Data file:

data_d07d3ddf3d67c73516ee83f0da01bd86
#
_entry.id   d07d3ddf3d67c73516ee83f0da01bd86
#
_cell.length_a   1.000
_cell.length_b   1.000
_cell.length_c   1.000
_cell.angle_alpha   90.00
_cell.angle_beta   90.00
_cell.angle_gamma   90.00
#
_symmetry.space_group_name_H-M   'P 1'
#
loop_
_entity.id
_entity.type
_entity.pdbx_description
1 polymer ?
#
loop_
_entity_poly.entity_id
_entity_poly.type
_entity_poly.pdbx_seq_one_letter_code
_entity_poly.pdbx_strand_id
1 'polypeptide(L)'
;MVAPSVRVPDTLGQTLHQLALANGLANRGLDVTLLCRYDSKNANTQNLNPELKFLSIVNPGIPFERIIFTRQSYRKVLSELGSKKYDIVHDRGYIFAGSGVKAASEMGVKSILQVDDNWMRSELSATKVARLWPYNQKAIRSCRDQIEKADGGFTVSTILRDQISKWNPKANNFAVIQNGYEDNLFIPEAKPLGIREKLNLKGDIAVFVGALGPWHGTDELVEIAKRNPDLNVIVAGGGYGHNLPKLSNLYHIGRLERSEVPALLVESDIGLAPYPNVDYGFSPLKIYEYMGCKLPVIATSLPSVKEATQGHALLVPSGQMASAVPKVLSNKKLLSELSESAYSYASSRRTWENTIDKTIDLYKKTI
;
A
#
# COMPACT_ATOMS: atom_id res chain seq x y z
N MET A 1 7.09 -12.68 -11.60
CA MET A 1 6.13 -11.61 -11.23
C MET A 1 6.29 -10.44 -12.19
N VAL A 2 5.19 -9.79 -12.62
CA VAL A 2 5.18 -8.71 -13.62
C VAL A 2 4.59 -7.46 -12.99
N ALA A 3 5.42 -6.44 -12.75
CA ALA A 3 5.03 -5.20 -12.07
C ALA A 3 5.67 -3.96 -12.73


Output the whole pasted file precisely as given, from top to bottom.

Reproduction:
data_d07d3ddf3d67c73516ee83f0da01bd86
#
_entry.id   d07d3ddf3d67c73516ee83f0da01bd86
#
_cell.length_a   1.000
_cell.length_b   1.000
_cell.length_c   1.000
_cell.angle_alpha   90.00
_cell.angle_beta   90.00
_cell.angle_gamma   90.00
#
_symmetry.space_group_name_H-M   'P 1'
#
loop_
_entity.id
_entity.type
_entity.pdbx_description
1 polymer ?
#
loop_
_entity_poly.entity_id
_entity_poly.type
_entity_poly.pdbx_seq_one_letter_code
_entity_poly.pdbx_strand_id
1 'polypeptide(L)'
;MVAPSVRVPDTLGQTLHQLALANGLANRGLDVTLLCRYDSKNANTQNLNPELKFLSIVNPGIPFERIIFTRQSYRKVLSELGSKKYDIVHDRGYIFAGSGVKAASEMGVKSILQVDDNWMRSELSATKVARLWPYNQKAIRSCRDQIEKADGGFTVSTILRDQISKWNPKANNFAVIQNGYEDNLFIPEAKPLGIREKLNLKGDIAVFVGALGPWHGTDELVEIAKRNPDLNVIVAGGGYGHNLPKLSNLYHIGRLERSEVPALLVESDIGLAPYPNVDYGFSPLKIYEYMGCKLPVIATSLPSVKEATQGHALLVPSGQMASAVPKVLSNKKLLSELSESAYSYASSRRTWENTIDKTIDLYKKTI
;
A
#
# COMPACT_ATOMS: atom_id res chain seq x y z
N MET A 1 7.09 -12.68 -11.60
CA MET A 1 6.13 -11.61 -11.23
C MET A 1 6.29 -10.44 -12.19
N VAL A 2 5.19 -9.79 -12.62
CA VAL A 2 5.18 -8.71 -13.62
C VAL A 2 4.59 -7.46 -12.99
N ALA A 3 5.42 -6.44 -12.75
CA ALA A 3 5.03 -5.20 -12.07
C ALA A 3 5.67 -3.96 -12.73